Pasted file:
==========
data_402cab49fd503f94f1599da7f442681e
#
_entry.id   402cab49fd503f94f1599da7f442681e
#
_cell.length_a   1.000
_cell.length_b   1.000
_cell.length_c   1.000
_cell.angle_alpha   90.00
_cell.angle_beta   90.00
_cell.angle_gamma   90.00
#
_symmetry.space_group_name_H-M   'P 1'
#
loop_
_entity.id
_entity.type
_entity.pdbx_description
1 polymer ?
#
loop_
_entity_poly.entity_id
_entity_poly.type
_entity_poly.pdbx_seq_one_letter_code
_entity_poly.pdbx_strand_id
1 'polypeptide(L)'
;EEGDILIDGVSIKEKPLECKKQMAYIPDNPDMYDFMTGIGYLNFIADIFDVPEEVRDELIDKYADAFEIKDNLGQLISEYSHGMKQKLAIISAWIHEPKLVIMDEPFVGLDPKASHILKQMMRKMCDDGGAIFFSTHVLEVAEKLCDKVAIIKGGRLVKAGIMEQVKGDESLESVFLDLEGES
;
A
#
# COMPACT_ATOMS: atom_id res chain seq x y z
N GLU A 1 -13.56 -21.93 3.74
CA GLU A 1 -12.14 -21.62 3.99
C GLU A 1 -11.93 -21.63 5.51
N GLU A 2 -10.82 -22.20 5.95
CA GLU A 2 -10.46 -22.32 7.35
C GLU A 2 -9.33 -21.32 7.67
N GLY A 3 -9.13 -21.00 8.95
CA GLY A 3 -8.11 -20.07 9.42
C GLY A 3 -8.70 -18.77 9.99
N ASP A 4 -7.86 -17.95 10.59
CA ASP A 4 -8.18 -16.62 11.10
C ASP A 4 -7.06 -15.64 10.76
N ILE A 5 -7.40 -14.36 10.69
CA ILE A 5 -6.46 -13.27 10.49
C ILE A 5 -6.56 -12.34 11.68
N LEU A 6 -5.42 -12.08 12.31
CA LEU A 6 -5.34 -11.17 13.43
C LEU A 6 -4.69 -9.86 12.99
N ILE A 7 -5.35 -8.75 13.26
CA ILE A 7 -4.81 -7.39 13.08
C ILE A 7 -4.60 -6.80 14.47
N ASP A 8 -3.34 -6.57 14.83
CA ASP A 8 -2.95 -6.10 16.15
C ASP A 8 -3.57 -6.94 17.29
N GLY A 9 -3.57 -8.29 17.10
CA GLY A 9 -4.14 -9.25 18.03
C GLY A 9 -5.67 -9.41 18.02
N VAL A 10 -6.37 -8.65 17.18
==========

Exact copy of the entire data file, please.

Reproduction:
data_402cab49fd503f94f1599da7f442681e
#
_entry.id   402cab49fd503f94f1599da7f442681e
#
_cell.length_a   1.000
_cell.length_b   1.000
_cell.length_c   1.000
_cell.angle_alpha   90.00
_cell.angle_beta   90.00
_cell.angle_gamma   90.00
#
_symmetry.space_group_name_H-M   'P 1'
#
loop_
_entity.id
_entity.type
_entity.pdbx_description
1 polymer ?
#
loop_
_entity_poly.entity_id
_entity_poly.type
_entity_poly.pdbx_seq_one_letter_code
_entity_poly.pdbx_strand_id
1 'polypeptide(L)'
;EEGDILIDGVSIKEKPLECKKQMAYIPDNPDMYDFMTGIGYLNFIADIFDVPEEVRDELIDKYADAFEIKDNLGQLISEYSHGMKQKLAIISAWIHEPKLVIMDEPFVGLDPKASHILKQMMRKMCDDGGAIFFSTHVLEVAEKLCDKVAIIKGGRLVKAGIMEQVKGDESLESVFLDLEGES
;
A
#
# COMPACT_ATOMS: atom_id res chain seq x y z
N GLU A 1 -13.56 -21.93 3.74
CA GLU A 1 -12.14 -21.62 3.99
C GLU A 1 -11.93 -21.63 5.51
N GLU A 2 -10.82 -22.20 5.95
CA GLU A 2 -10.46 -22.32 7.35
C GLU A 2 -9.33 -21.32 7.67
N GLY A 3 -9.13 -21.00 8.95
CA GLY A 3 -8.11 -20.07 9.42
C GLY A 3 -8.70 -18.77 9.99
N ASP A 4 -7.86 -17.95 10.59
CA ASP A 4 -8.18 -16.62 11.10
C ASP A 4 -7.06 -15.64 10.76
N ILE A 5 -7.40 -14.36 10.69
CA ILE A 5 -6.46 -13.27 10.49
C ILE A 5 -6.56 -12.34 11.68
N LEU A 6 -5.42 -12.08 12.31
CA LEU A 6 -5.34 -11.17 13.43
C LEU A 6 -4.69 -9.86 12.99
N ILE A 7 -5.35 -8.75 13.26
CA ILE A 7 -4.81 -7.39 13.08
C ILE A 7 -4.60 -6.80 14.47
N ASP A 8 -3.34 -6.57 14.83
CA ASP A 8 -2.95 -6.10 16.15
C ASP A 8 -3.57 -6.94 17.29
N GLY A 9 -3.57 -8.29 17.10
CA GLY A 9 -4.14 -9.25 18.03
C GLY A 9 -5.67 -9.41 18.02
N VAL A 10 -6.37 -8.65 17.18